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Detroit — Detroit Public Schools saved more than $400,000 last school year with its “Go Green” challenge focusing on sustainable energy, officials said Monday.

Schools involved in the challenge completed more than 445 green projects to save $403,027 in energy costs, officials said in a news release. The 42 schools involved also earned $29,000 in incentive awards.

The DPS Go Green challenge was launched in 2012 to encourage energy and water conservation, recycling and resource management, gardening and nutrition and innovation within the schools, officials said.

“DPS students and staff should be proud of our efforts in going green,” said Alycia Meriweather, executive director of the office of science education. “Over the past few years, we have seen a dramatic increase in the number of school gardens, the amount of recycling taking place at schools, and the intentional focus on reducing energy and water usage in our school buildings.”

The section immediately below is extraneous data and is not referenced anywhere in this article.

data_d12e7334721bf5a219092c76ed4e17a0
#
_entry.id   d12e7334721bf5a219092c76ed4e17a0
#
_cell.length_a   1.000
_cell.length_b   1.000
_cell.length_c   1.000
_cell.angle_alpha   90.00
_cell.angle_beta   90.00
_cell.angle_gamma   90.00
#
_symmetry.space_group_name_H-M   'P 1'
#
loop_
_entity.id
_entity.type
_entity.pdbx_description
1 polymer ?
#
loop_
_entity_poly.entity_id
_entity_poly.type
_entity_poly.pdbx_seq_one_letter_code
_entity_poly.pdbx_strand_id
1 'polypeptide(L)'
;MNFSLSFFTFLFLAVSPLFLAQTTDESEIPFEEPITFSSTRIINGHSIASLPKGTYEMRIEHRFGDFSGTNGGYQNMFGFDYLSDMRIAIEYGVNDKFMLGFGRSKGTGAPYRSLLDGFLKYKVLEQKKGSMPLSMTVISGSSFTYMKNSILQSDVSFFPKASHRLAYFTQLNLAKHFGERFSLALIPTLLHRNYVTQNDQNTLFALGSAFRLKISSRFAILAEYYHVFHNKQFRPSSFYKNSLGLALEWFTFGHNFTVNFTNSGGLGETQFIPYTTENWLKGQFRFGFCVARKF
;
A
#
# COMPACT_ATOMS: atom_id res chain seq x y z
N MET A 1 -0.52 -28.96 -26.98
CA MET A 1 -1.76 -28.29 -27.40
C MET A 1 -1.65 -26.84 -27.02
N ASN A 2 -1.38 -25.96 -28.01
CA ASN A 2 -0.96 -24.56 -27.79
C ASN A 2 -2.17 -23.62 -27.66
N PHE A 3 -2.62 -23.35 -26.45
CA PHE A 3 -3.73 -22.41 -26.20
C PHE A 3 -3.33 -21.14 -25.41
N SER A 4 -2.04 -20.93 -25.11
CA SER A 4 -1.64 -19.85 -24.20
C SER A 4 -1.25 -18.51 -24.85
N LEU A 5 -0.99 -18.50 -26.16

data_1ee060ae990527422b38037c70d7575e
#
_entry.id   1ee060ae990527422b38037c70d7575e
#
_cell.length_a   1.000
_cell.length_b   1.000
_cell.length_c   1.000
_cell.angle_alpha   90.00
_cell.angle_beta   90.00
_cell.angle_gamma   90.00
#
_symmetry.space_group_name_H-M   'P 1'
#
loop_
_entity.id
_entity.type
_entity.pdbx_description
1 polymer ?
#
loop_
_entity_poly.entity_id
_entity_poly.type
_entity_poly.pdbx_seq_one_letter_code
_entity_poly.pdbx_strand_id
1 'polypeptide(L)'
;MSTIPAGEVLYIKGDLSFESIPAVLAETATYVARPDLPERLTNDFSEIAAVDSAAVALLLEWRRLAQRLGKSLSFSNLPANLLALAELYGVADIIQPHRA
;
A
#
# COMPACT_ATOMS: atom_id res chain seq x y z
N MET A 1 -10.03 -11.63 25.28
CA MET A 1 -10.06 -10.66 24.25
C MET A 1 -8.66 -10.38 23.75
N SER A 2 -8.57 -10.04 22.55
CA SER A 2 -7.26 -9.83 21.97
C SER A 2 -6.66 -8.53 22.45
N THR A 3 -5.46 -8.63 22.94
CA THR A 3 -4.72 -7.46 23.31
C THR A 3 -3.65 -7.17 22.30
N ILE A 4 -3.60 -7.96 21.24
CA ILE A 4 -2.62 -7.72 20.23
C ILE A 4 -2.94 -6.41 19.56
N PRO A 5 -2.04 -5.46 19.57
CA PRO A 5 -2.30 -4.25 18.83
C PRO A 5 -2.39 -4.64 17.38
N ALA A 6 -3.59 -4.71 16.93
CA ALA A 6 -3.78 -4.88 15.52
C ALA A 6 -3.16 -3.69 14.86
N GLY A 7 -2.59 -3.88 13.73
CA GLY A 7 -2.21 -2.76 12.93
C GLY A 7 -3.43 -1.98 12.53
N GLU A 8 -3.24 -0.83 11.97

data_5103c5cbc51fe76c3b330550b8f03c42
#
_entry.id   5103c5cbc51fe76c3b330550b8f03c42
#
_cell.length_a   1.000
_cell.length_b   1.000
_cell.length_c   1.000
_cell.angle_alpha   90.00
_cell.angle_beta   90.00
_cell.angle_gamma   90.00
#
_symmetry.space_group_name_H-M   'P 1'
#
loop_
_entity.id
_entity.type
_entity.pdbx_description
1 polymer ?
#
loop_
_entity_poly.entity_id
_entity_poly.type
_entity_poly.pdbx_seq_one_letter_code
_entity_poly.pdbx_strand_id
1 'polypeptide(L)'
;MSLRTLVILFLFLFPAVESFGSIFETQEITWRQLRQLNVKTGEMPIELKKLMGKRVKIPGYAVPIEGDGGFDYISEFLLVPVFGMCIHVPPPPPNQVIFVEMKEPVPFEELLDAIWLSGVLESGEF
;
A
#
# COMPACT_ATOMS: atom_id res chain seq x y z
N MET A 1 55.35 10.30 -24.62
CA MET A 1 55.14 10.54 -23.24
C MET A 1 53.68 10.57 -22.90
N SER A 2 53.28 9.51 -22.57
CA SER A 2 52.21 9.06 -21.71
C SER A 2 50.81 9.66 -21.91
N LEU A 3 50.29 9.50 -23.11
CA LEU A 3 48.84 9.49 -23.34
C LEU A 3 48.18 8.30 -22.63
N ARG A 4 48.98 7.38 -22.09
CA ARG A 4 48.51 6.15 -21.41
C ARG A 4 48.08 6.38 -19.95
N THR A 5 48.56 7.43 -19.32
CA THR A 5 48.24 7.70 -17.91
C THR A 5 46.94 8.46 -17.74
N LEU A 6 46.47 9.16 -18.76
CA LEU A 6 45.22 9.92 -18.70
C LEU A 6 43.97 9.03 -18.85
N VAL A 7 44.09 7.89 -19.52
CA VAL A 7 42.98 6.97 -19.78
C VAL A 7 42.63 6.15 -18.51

DPS is continuing the challenge this year in conjunction with the third annual Green Week beginning Monday, officials said. Students throughout the district will participate in sustainable activities while cafeterias will offer special menus highlighting healthy foods.

So far this year, students have completed more than 635 Go Green projects and more than 850 parents have attended energy workshops, officials said. Recycling rates also have increased this year from 14.11 percent to 21.86 percent at 24 pilot recycling schools.

HFournier@detroitnews.com

(313) 223-4616

@HollyPFournier

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